Salmonella Outbreak Linked To Fresh Melon Products

Cantaloupes Salmonella Outbreak Linked To Fresh Melon ProductsAt least 60 people eight states have been sickened by Salmonella linked to melon products made and distributed by Caito Foods of Indianapolis, Indiana, spurring a recall of fresh cut melon and fruit salads, federal health officials announced.

The U.S. Centers for Disease Control and Prevention (CDC) said that the outbreak of Salmonella illnesses stems from fresh cut watermelon, honeydew melon, cantaloupe, and fruit medley mixtures containing any of these melon products.

Caito Foods and others distributed the affected melon products to Georgia, Illinois, Indiana, Kentucky, Michigan, Missouri, North Carolina and Ohio.

People infected by the melon products, which are contaminated with a strain of Salmonella Adelaide bacteria, have been reported in five states — Illinois, Indiana, Michigan, Missouri and Ohio. Michigan had the highest number of people sickened in the outbreak with up to 32 reported illnesses. Thirty-one of those sickened have been hospitalized, the CDC said.

Illnesses started in a nearly monthlong period between April 30, 2018, and May 28, 2018. According to the CDC, 66 percent of the known illnesses have resulted in hospitalization. The number of illnesses could still rise, as anyone infected after May 20 may not have developed symptoms.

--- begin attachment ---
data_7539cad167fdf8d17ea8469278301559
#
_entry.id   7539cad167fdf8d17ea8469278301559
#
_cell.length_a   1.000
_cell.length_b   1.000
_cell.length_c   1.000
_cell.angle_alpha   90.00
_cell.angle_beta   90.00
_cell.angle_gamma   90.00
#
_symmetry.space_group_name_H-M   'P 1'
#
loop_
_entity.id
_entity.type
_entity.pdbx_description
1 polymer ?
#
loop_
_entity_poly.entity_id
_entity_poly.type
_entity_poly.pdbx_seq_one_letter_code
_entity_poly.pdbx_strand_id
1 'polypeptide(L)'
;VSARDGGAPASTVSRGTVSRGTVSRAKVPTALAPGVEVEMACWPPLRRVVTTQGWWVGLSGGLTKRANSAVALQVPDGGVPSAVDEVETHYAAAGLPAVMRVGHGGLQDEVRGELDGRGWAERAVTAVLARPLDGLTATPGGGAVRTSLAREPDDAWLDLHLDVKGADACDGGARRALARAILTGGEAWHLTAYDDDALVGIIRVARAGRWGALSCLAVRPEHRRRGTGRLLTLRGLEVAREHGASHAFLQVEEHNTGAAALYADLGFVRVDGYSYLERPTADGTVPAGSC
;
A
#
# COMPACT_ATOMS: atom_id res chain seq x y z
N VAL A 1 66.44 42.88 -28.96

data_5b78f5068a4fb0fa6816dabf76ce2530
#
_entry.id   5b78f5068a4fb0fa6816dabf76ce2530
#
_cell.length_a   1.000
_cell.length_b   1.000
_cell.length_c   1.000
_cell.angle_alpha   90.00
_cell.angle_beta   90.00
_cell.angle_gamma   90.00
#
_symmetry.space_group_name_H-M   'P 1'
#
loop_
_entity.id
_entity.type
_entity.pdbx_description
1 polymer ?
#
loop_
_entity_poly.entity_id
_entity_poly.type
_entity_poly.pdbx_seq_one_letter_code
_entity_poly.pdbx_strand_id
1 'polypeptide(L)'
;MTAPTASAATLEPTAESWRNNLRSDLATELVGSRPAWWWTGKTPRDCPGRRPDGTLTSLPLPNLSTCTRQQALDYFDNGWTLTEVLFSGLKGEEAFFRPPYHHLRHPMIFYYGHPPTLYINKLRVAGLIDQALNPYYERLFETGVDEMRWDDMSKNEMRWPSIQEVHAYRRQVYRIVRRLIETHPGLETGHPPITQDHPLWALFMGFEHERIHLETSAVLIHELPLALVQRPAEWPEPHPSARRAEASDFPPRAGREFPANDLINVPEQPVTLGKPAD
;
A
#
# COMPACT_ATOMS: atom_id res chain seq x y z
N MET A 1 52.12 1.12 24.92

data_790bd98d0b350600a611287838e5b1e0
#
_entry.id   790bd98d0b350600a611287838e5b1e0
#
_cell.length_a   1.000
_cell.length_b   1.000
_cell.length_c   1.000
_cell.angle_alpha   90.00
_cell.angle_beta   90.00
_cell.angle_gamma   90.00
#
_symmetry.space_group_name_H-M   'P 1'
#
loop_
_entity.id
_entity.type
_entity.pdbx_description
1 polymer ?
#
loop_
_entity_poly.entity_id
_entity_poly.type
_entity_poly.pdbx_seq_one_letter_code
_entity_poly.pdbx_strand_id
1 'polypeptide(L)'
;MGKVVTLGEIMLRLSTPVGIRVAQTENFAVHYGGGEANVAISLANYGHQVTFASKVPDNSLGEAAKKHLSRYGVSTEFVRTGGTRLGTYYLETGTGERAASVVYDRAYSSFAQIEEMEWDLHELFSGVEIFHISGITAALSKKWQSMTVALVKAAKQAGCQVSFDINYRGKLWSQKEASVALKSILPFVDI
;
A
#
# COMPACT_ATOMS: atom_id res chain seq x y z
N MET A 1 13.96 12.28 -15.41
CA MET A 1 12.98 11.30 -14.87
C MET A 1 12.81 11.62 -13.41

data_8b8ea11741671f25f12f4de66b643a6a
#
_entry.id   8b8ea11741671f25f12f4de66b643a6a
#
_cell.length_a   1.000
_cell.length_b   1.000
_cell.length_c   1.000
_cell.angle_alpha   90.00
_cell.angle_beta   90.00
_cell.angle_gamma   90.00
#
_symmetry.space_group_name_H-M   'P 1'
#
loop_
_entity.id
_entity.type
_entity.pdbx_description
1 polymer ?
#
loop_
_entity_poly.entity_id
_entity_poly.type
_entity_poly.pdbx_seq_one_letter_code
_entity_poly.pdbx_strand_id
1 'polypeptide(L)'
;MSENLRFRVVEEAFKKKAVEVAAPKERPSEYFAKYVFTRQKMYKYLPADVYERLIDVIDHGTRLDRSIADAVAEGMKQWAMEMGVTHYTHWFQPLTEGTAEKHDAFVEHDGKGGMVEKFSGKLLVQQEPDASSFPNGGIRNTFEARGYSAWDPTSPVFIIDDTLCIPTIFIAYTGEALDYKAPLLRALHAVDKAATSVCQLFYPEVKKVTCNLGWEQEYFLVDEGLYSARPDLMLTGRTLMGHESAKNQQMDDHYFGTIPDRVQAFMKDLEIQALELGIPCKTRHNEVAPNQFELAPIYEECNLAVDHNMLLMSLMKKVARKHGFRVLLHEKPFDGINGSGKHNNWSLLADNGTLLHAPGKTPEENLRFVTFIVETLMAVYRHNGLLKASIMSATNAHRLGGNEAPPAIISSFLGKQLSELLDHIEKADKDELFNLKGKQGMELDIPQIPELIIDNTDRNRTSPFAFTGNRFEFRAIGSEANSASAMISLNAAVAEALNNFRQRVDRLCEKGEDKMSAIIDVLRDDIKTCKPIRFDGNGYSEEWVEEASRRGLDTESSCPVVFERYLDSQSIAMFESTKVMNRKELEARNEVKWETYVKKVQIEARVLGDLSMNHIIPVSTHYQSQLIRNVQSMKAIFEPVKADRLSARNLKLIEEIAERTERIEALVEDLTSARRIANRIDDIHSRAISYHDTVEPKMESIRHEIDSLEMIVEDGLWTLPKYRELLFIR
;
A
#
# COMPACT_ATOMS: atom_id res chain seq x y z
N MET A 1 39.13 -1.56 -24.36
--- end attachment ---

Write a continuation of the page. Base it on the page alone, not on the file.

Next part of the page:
Symptoms of salmonella exposure include nausea, vomiting, diarrhea, abdominal pain and cramps, fever, and headache. Most people will partially recover without treatment after a couple of days, but symptoms may linger in a milder form for a week or even months.

Severe, life-threatening infections generally occur in children 5 years old and younger. Other people at high risk of developing severe complications are the elderly and anyone with a condition that weakens the immune system. Death may occur from dehydration and electrolyte imbalance – a result of prolonged diarrhea and vomiting – and from septicemia, which occurs when the bacteria escape the intestine, enter the bloodstream, and infect the organs.

People sickened in this outbreak range in age from 1 year to 97 with a median age of 67. No deaths have been reported as of June 8.

The recalled melon products were sold in clear plastic clamshell containers at Costco, Jay C, Kroger, Payless, Owen’s, Sprouts, Trader Joe’s, Walgreens, Walmart, and Whole Foods/Amazon.

The CDC advises people not to eat any of the recalled products and to check your fridge and freezer for them and throw them away or return them to the place of purchase for a refund. If you don’t remember where you bought pre-cut melon, don’t eat it and throw it away.